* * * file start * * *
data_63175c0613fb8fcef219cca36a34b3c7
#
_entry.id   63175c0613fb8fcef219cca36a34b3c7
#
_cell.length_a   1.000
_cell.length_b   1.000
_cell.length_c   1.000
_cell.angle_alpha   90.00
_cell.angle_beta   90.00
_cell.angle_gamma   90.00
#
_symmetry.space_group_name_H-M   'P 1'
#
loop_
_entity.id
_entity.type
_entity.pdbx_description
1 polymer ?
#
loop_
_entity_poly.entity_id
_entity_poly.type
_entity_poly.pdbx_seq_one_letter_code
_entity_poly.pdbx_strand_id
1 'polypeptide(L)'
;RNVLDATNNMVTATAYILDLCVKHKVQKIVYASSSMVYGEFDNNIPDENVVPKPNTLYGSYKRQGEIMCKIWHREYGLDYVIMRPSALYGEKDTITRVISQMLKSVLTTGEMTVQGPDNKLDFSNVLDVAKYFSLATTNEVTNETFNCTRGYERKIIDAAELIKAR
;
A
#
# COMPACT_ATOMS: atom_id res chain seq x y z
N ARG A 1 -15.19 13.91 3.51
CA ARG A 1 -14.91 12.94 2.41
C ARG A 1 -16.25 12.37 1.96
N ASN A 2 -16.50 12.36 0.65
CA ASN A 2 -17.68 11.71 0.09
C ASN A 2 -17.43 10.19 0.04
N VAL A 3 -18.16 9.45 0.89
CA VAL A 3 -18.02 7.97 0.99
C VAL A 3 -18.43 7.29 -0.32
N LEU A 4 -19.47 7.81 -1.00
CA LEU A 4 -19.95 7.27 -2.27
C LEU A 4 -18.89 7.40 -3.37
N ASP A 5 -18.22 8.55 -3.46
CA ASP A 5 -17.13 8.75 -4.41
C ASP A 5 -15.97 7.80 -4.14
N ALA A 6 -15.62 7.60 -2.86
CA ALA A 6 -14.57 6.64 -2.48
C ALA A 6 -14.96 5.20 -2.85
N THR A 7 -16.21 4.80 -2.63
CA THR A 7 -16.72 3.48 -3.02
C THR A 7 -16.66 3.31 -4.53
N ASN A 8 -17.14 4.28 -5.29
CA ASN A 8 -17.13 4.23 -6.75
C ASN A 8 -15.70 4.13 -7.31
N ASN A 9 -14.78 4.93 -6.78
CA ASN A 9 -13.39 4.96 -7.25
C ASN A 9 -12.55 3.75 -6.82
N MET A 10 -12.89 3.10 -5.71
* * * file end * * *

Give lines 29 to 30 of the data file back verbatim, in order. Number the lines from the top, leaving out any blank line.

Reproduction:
#
# COMPACT_ATOMS: atom_id res chain seq x y z